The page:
It is likely that the rate of growth in infections will fall in the coming weeks. The lockdown, if adhered to, will work in reducing social contact which is the main cause of the spread of the disease. We could then see the gradual return to normality, similar to the experience in China and South Korea. This could in turn be accompanied by a rapid return of economic activity. A return to normality will be a psychological boost for both individuals and markets.

Alongside huge central bank and government support, this could result in a very strong environment for risk assets. There is, of course, a small chance lockdown doesn’t work, or that the virus evolves, but we continue to believe that the odds are strongly in favour of humankind, and therefore in the long term investors.

The cost of all the government stimulus will of course be expensive to tidy up. There are some positives though. First, governments can borrow cheaply, 10 year gilts are yielding just 0.4%. Secondly, governments can spread the cost over a long time. 20% of GDP seems a lot in one year, but 2% over 10 years less so. In this the biggest crisis of our generation, 2% of our income each year for 10 years to solve it is very manageable.

Review risk management, eligibility and investment and borrowing powers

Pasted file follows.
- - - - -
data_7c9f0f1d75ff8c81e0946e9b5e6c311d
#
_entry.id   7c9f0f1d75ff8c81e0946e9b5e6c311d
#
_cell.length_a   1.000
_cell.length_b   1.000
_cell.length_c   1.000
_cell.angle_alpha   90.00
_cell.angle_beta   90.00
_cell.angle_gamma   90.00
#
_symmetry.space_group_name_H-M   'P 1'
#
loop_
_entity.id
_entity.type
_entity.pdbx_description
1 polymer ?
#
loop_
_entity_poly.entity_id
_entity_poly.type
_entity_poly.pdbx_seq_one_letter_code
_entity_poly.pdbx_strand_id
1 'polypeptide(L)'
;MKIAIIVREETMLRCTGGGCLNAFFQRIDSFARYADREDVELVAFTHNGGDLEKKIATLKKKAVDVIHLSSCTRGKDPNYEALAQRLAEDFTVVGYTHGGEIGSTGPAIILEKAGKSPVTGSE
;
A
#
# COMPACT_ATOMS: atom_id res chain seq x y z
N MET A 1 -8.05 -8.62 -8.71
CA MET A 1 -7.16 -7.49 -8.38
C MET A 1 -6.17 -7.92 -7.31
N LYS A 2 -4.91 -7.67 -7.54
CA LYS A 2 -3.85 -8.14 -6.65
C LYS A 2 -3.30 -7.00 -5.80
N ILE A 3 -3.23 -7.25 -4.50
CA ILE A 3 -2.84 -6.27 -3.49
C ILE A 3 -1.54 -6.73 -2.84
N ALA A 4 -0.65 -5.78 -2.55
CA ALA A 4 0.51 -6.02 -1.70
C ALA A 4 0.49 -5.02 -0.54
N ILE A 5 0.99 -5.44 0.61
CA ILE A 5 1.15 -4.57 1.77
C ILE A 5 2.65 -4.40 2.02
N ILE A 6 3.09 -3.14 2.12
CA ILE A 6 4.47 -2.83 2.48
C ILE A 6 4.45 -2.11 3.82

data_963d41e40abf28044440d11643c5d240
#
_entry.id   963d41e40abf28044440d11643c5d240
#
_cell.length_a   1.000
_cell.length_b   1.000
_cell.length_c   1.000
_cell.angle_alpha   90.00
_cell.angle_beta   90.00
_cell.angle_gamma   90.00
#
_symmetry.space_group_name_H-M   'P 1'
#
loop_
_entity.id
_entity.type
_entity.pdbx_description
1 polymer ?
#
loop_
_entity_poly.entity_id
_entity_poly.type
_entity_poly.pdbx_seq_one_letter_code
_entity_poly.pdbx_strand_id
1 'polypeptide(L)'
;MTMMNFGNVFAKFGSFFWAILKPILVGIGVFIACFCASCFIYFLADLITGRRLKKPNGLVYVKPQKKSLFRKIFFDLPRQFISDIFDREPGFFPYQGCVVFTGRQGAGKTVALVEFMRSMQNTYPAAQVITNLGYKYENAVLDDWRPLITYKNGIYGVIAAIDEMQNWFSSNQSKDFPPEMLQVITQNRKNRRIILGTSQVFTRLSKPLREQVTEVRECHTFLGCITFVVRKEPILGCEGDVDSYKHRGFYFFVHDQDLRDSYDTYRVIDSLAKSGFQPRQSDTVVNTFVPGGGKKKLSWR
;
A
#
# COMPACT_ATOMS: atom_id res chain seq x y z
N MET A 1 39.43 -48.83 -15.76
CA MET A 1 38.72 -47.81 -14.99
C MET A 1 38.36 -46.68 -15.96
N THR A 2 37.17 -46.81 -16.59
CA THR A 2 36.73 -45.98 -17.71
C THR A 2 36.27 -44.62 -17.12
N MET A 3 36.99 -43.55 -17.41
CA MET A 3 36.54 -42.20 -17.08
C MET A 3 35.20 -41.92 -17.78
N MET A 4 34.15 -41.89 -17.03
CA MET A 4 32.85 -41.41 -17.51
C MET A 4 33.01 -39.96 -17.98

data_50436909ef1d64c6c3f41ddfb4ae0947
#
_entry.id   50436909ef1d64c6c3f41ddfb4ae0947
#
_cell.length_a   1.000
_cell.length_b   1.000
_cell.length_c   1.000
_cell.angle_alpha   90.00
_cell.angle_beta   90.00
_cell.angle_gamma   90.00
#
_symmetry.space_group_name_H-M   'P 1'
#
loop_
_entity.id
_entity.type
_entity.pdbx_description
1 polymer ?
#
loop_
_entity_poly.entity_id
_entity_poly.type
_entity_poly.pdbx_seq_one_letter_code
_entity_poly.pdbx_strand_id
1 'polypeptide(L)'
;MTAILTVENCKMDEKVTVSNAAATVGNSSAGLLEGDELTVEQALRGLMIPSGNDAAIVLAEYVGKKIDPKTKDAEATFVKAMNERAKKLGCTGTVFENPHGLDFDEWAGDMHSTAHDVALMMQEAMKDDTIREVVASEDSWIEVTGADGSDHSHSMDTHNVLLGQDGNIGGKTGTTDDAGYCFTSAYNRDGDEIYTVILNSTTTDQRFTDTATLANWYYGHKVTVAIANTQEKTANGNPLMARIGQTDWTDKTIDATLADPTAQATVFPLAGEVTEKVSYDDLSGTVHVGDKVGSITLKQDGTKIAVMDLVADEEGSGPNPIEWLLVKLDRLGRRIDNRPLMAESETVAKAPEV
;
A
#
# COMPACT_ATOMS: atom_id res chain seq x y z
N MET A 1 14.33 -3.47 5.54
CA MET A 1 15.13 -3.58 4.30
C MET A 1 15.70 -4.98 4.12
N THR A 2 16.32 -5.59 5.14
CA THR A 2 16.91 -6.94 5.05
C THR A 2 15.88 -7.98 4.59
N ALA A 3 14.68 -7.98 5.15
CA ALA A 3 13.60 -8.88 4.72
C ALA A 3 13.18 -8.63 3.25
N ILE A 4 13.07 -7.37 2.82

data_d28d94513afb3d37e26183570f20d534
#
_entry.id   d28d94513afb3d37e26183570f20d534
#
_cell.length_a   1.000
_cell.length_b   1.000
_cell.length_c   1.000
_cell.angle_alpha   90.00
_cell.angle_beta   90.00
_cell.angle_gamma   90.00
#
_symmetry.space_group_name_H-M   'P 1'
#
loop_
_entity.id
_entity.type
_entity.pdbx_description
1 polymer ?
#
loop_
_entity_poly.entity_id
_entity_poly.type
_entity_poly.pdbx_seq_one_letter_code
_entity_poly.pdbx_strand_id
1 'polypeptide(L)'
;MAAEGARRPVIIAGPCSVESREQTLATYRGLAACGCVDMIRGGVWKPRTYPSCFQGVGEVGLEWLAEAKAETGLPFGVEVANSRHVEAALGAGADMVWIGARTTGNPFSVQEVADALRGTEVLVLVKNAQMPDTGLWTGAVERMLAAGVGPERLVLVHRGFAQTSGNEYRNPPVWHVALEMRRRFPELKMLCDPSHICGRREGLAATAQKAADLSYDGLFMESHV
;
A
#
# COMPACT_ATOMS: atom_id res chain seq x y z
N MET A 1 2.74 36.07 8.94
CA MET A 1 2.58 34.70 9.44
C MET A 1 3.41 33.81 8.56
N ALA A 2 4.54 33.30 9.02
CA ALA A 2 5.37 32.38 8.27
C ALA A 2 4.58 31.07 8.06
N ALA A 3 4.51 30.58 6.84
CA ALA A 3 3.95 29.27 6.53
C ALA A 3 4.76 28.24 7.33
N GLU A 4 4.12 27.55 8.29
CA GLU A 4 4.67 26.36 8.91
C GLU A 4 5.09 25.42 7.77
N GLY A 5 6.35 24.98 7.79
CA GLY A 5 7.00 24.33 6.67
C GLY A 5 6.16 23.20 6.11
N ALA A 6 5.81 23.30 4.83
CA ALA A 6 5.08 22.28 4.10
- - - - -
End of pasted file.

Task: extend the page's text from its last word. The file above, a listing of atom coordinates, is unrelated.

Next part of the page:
The committee reviewed risk reports and confirmed that all Clarion funds have been run in line with expectations. The Committee confirmed that there have been no breaches recorded for any of the funds included in the Clarion range.

Management of the Clarion funds; Prudence, Meridian and Explorer

We are confident in our fund selection process and the Clarion Portfolio funds are performing well relative to peers. Our weighting towards Asia has worked in our favour as Asian Markets have fallen less than Western Markets. We feel we insulated capital well on the downside, and we are firmly focused on maximising the opportunity ahead.

90% of the underlying funds in Prudence, Meridian, and Explorer have outperformed their respective benchmarks over 12 weeks.  All underlying holdings are highly liquid. The funds are very well positioned to benefit from a return to growth in the economy and remain slightly overweight equities.

We are in regular contact with our fund managers who are taking full advantage of the current situation to invest in solid growth companies with strong balance sheets at bargain basement prices.

Investments have an interesting characteristic in that generally the cheaper they get the less people want to buy them. Very few other consumer purchases have that characteristic. We think our role, on your behalf, is to carefully move in the opposite direction. When investments we want to own get cheaper we will manage our risk and where appropriate buy more of them. It is impossible to know if we will get another market sell-off, but if we do and investments become even cheaper they will become even more attractive.

Comparison graph of Clarion funds and the FTSE100 index

The committee approved the strategy of all the funds and confirmed it is in line with the mandate.

Model Portfolios

There were no changes to the model portfolios.

Action Points

None of note. Next Investment Committee Meeting is April 23 but the committee intends to have 30-minute meetings on a weekly basis.